Foto Simon Fulgø

Intelligent alarm system helps Danish Covid-19 patients

Wednesday 06 Jan 21
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Helge Bjarup Dissing Sørensen
Groupleader, Associate Professor MSK, PhD
DTU Health Tech
+45 45 25 52 44

A group of Danish researchers from Rigshospitalet, Bispebjerg and Frederiksberg Hospital and DTU Health Tech have developed a unique patient surveillance system with artificial intelligence and wireless monitoring. The system will now be distributed to the Danish hospitals to help patients with Covid-19.

It will now be easier for Danish hospitals to keep an eye on sudden deteriorations in the condition of patients with Covid-19. An artificial intelligent system with wireless 24/7 monitoring of patients is being distributed at Danish hospitals. Initially, Rigshospitalet, Bispebjerg and Frederiksberg Hospital will start using the system. But the Danish Regions have granted resources for up to 250 units to relieve the pressure on hospital staff and secure the best possible patient care in the hospital wards across the country.

The system is called WARD (Wireless Assessment of Respiratory and circulatory Distress) and has been designed and tested by Research Leader Helge B.D. Sørensen and his research group at DTU Health Tech. It has taken place in collaboration with medical professionals and researchers from Rigshospitalet and Bispebjerg and Frederiksberg Hospital. During the first wave of the pandemic in the spring, the system was finalized and tested on 100 patients.

The researchers have designed knowledge-based algorithms, which in real-time can follow the development of the condition of the individual patient and raise an alarm, when critical disease levels are reached. The system can become an important tool in the fight against Covid-19, but also in general for critically ill patients, Eske Kvanner Aasvang, Chief Physician and responsible for research at the Department for Anaesthesiology at Rigshospitalet and one of the developers of WARD, explains.

”An experienced medical doctor can usually rather easily evaluate when a patient’s condition deteriorates, but in the middle of a pandemic, there is often a shortage of doctors and nurses, who can monitor the patients 24 hours a day. Therefore, we now use our wireless WARD alarm system, so nurses are contacted automatically on their dedicated phones with alarms, if the artificial intelligence has estimated that a patient with Covid-19 reaches critical levels. There is a huge potential in knowledge-based systems that use wireless sensors, and we believe that the combination with artificial intelligence in a system like ours will save a lot of lives because we can detect deteriorations much earlier”, Eske Kvanner Aasvang says.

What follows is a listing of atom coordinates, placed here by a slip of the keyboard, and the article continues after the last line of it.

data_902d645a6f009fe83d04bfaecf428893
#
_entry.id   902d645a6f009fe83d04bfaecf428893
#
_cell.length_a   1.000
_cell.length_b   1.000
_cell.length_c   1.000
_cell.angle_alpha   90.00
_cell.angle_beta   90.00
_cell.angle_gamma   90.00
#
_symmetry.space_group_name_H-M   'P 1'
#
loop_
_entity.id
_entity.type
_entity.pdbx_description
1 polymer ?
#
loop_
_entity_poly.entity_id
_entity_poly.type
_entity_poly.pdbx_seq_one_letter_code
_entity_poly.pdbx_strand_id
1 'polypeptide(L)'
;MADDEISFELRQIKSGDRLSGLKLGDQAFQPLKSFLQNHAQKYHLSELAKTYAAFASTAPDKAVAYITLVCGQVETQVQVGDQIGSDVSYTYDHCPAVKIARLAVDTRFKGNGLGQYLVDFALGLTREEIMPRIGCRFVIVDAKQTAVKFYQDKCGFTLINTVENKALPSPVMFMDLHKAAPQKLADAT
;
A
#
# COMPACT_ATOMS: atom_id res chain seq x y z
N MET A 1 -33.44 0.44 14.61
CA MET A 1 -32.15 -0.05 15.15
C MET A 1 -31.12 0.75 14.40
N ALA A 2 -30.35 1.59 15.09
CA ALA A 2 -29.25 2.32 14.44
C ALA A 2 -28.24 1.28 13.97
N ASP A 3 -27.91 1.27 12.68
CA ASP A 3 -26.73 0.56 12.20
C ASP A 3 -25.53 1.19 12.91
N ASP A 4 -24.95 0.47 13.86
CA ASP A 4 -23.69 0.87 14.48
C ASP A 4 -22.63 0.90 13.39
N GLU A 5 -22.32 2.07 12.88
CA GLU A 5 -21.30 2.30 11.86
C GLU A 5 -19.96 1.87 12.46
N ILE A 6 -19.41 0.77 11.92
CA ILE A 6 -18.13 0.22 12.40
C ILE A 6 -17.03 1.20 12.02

Big help for wards under pressure

The clinical support system WARD consists of small sensors that are placed on the patient, and a mobile unit that sends raw data to a bigger computer in the cloud. Here the algorithms constantly work and learn to continuously catch the smallest signs of deterioration and raise an alarm – likewise the system sorts out irrelevant fluctuations to avoid alarming the staff unnecessarily.

The system provides security and enables efficient supervision of the patients – also for staff, who do not have experience with monitoring Covid-19 patients. This is the point of view of co-developer Christian S. Meyhoff, who is Chief Physician and responsible for research at the Department for Anaesthesiology at Bispebjerg and Frederiksberg Hospital.

“The WARD system can be a great help for all over-loaded wards that have patients with Covid-19 admitted, and do not have electronic monitoring of patients to the same degree as the intensive care units. With the wireless sensors vital parameters for the patients are monitored and interpreted, which gives a security and lets the staff close the door to the patients safely”, Christian S. Meyhoff says.